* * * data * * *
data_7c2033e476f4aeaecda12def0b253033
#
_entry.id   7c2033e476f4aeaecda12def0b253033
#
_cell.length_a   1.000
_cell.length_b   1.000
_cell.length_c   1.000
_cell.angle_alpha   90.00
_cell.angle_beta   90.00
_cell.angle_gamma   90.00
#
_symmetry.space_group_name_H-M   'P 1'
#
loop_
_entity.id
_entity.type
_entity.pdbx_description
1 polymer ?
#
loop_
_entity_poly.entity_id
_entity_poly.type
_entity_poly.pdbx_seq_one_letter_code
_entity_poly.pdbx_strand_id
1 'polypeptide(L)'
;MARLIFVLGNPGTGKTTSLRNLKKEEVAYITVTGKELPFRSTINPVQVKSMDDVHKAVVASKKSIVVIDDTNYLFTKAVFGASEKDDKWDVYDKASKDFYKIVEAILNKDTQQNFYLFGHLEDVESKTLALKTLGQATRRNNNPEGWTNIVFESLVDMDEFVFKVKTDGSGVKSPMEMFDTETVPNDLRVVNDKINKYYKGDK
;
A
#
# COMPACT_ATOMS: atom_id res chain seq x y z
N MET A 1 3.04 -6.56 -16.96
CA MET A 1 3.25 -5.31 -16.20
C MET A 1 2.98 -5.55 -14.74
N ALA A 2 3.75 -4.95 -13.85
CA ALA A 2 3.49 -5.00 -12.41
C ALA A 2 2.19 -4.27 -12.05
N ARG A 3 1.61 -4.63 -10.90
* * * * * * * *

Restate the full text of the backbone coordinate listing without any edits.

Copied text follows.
data_7c2033e476f4aeaecda12def0b253033
#
_entry.id   7c2033e476f4aeaecda12def0b253033
#
_cell.length_a   1.000
_cell.length_b   1.000
_cell.length_c   1.000
_cell.angle_alpha   90.00
_cell.angle_beta   90.00
_cell.angle_gamma   90.00
#
_symmetry.space_group_name_H-M   'P 1'
#
loop_
_entity.id
_entity.type
_entity.pdbx_description
1 polymer ?
#
loop_
_entity_poly.entity_id
_entity_poly.type
_entity_poly.pdbx_seq_one_letter_code
_entity_poly.pdbx_strand_id
1 'polypeptide(L)'
;MARLIFVLGNPGTGKTTSLRNLKKEEVAYITVTGKELPFRSTINPVQVKSMDDVHKAVVASKKSIVVIDDTNYLFTKAVFGASEKDDKWDVYDKASKDFYKIVEAILNKDTQQNFYLFGHLEDVESKTLALKTLGQATRRNNNPEGWTNIVFESLVDMDEFVFKVKTDGSGVKSPMEMFDTETVPNDLRVVNDKINKYYKGDK
;
A
#
# COMPACT_ATOMS: atom_id res chain seq x y z
N MET A 1 3.04 -6.56 -16.96
CA MET A 1 3.25 -5.31 -16.20
C MET A 1 2.98 -5.55 -14.74
N ALA A 2 3.75 -4.95 -13.85
CA ALA A 2 3.49 -5.00 -12.41
C ALA A 2 2.19 -4.27 -12.05
N ARG A 3 1.61 -4.63 -10.90